Worked yesterday but not today.  Who to ask for help?  Well, given the fact that the folks at the dealership, including a tech, are less familiar with the console/module/something menu that I am (picture a tech poking around, with no idea what he's looking for because Chevrolet forgot to inform anyone what they were planning to do with the 2017 Impala command center console thingie), going back to the dealership would likely be an exercise in, "Hm.  We don't know what's happening," only it would take 20 minutes to get to that revelation, and meanwhile everyone would act like they knew what they were doing.  And there's no number to call.

And imagine if there was a help center.  Person on phone (heavy foreign accent): "Do you have the device plugged in?"  Only, of course, it would come out, "Do you haf dee (inaudible) plag een?"

Here I sit, defeated by the auxiliary function.  Back in 1955, Bev, who is going on 83, used an AUX jack to listen to her record player through her radio.  In 2017, I can't use an AUX jack to play my Panasonic through my super-duper, state of the art, emergent-technology entertainment audio console/module/whatever.

1955=plug player into AUX, sit back and enjoy the sound.  2017=No device detected.


UPDATE: Working again.  But... for how long?  (Ominous music, fade)

UPDATE, PART 2: Continuing to work.  It's messing with me!


Sunday, April 16, 2017

More Easter sounds--Make Like a Bunny, Honey; Easter Chimes; He Lives

My bobblehead bunny (from Walgreens, I think) and his two buddies asked me to dig up some more Easter music, so of course I complied.

Here are six more Easter selections, including three extremely silly ones that will always have a home at MY(P)WHAE.  My Stairway to Easter (not one of the silly ones--or is it?) is a takeoff on a little-known Led Zeppelin number--a ditty you may have heard once or twice.  Or a thousand times.  And here's Jimmy Carroll again.  We heard him not too long ago in multi-tracked form, in which he functioned as a clarinet orchestra performing Tiptoe Thru the Tulips.  That really happened--it wasn't a dream.

Beautiful rainbow this morning, perfectly situated for viewing from our church fellowship room window.  Maybe it's a sign the storms will be mild tonight.  (Well, I can hope.)

More Easter music

He Lives (Ackley)--Ralph Carmichael Choir
Funny Little Bunnies--The Cricketts w. the Peter Pan Orch.
Easter Chimes (Hartsfeld)--Lee Hartsfeld, plus echo, 2006
Bunny Hop--Peter Pan Orch. and Singers, 1955
Stairway to Easter (Hartsfeld)--Lee Hartsfeld and Noteworthy Composer, 2009
Make Like a Bunny, Honey--Jill Corey, w. Jimmy Carroll Orch. and Cho., 1957



Happy Easter!  As we did last year, we have the Shannon Quartet, from 1925, singing Robert (Shall We Gather at the River) Lowry's Christ Arose, the Trinity Quartet, from 1922, singing Jesus Lives!, and the 1919 Columbia Stellar Quartette recording of Robert Hood Bowers' Memories of Easter.  The difference is, this year I used VinylStudio, so things should be sounding better (or, at least, more accurate in the response curve department).  Plus, I've added the terrific 1908 Haydn Quartet version of Arose.

Then you get to hear me on the Casio (don't let the Casio reputation throw you) with my very own rendering of Christ Arose, plus Christ the Lord Is Risen Today and Lasst Uns Erfreuen.  You get, among other sounds, organ, banjo, and tubular bells.  All played in real-time by your blogger.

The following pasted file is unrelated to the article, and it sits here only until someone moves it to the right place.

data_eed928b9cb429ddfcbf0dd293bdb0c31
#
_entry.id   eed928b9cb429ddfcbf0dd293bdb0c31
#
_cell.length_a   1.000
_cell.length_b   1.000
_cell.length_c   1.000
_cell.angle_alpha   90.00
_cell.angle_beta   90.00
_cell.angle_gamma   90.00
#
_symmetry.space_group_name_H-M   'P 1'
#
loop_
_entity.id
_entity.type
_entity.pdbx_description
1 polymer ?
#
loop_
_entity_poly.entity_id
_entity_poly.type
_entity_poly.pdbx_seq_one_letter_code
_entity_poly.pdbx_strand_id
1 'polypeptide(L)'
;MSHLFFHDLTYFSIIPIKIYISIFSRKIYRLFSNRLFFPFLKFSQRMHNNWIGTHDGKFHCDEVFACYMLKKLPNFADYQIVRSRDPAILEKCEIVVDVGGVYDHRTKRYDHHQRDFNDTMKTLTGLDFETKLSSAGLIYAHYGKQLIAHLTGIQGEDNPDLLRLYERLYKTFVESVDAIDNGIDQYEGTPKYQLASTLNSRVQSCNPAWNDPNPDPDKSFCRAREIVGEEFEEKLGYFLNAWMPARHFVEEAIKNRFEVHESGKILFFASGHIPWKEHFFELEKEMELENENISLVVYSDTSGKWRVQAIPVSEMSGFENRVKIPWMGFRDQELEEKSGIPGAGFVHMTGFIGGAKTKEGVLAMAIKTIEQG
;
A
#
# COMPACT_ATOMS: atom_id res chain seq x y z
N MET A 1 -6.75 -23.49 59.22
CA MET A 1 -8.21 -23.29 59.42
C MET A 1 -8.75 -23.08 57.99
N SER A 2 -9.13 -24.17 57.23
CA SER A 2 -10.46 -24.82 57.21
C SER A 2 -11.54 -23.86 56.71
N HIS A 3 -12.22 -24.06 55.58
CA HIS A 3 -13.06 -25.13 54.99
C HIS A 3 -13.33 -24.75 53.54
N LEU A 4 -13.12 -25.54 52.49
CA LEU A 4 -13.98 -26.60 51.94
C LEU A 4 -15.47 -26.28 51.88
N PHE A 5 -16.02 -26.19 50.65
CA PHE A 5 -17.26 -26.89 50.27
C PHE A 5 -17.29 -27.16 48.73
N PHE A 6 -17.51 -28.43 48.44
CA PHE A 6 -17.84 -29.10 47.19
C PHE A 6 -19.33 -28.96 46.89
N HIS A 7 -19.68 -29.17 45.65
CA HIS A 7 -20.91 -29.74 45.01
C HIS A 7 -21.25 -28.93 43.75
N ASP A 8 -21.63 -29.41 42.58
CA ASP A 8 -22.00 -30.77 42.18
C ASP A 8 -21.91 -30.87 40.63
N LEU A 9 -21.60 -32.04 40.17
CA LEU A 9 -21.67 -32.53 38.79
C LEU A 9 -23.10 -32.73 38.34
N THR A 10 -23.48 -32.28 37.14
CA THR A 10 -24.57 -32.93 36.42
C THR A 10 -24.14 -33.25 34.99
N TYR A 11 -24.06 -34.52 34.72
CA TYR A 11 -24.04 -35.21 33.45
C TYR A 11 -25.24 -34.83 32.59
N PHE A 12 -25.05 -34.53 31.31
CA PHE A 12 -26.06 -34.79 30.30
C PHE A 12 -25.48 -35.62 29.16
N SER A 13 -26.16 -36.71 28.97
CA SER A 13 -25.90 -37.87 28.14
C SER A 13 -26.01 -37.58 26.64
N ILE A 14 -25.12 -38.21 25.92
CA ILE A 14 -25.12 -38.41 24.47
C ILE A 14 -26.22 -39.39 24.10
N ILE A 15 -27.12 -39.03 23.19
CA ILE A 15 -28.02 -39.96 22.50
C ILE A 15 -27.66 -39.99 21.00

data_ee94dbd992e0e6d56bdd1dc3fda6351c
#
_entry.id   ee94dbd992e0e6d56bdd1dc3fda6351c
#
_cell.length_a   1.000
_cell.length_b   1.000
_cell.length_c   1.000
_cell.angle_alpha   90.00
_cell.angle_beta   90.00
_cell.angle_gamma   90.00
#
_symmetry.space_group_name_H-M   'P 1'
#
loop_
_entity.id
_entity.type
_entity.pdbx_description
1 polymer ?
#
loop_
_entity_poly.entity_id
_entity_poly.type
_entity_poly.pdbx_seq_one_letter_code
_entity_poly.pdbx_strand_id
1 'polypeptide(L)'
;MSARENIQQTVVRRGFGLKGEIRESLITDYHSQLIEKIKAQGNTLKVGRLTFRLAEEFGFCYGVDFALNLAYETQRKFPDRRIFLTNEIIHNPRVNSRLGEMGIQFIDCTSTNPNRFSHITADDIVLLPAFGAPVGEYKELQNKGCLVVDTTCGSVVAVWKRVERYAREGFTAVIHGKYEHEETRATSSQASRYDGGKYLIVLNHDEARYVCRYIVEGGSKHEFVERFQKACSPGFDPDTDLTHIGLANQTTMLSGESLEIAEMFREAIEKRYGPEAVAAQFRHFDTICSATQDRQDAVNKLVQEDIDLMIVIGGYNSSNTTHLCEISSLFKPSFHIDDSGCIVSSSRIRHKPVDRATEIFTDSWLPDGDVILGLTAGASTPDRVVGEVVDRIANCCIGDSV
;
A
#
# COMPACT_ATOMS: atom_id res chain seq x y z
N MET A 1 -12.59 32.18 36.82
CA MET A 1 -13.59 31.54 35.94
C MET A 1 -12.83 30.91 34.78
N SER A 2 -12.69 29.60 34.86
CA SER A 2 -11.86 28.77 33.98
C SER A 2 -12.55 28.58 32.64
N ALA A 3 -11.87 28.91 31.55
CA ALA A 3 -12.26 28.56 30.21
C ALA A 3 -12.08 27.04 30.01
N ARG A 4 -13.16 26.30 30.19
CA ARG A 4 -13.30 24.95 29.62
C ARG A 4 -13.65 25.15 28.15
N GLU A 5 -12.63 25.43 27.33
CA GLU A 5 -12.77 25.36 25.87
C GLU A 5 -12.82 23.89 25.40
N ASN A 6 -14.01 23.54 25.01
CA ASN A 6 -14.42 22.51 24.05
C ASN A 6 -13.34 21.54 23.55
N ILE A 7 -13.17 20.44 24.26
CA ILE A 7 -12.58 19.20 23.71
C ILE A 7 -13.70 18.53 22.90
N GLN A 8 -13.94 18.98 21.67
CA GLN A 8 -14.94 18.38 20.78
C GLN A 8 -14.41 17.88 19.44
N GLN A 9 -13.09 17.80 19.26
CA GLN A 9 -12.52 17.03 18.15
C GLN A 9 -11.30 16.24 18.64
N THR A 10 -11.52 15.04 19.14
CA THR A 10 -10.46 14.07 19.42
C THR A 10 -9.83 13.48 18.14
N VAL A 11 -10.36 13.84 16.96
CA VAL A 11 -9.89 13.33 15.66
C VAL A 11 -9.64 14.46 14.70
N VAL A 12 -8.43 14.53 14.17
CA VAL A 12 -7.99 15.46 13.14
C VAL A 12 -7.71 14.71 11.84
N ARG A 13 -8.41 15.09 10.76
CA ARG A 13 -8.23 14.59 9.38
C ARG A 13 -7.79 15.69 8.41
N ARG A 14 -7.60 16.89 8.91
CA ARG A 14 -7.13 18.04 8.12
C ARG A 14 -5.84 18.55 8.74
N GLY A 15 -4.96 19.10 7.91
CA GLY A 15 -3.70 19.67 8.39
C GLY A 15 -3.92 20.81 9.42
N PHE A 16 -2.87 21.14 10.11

Don't overdo the chocolate.  Just kidding.  Overdo the chocolate.  And, one of these days, I'll learn to type "chocolate" without dropping an o.  By the way, the wind-up hopper on my Casio is supposed to be a bunny, but it looks more like a modified Peep.  Very strange.

To the Easter sounds: Easter 2017

Christ Arose!--Shannon Quartet, 1925
Christ Arose--Haydn Quartet, 1908
Jesus Lives!--Trinity Quartet, 1922
Memories of Easter (Bowers)--Marie Morrisey and Columbia Stellar Quartette, 1919
Christ Arose--Lee Hartsfeld, Casio WK-3800 organ
Christ the Lord Is Risen Today--Lee Harstfeld, Casio organ sounds, banjo
Lasst Uns Erfreuen--Lee Hartsfeld, Casio tubular bells


Thursday, April 13, 2017

16 Complete Full Length All-Time Western Favorites (Tops)

Someone asked me, "Why haven't you posted 16 Complete Full Length All-Time Western Favorites?"  Puzzled, I replied, "Is that one of mine?"  Sure enough, it is.  (I have so many of these things, I lost track ages ago.)  And here it is, ripped from four extended-play 45s containing four tracks each.

Artists are Bob Sandy, both solo and with his Rhythm Rangers, and Rusty Howard.  I Forgot to Remember to Forget is an Elvis cover, of course.  Tops (which, afaik, started about 1948) was possibly the premiere fake-hits budget label of the 1950s, of which only Promenade (later, Pickwick) was second to.  Here's the source for Tops information: Tops/Mayfair Story  .  And their starting year was 1947, not 1948.  (I was close).

Condition--and, therefore, sound quality--varies on these, but all are listenable.  Some sound pretty good, in fact.  Why the wear is uneven on members of the same set, I know not, though the possibilities include some tracks getting more play than others and/or one or two discs falling victim to a worn stylus.

The Top label's engineering, unlike its pressings, was more than adequate, so brace yourself for fidelity that belies the set's low asking price ($2.98?).  There's zero correspondence between the sleeve's track listing and the way the titles show up on the oddly ordered discs (R268, R270, R272, and R277), so don't be surprised when you encounter none.

To the "western series" music: All-Time Western Favorites

Love, Love, Love--Bob Sandy & The Rhythm Rangers
All Right--Same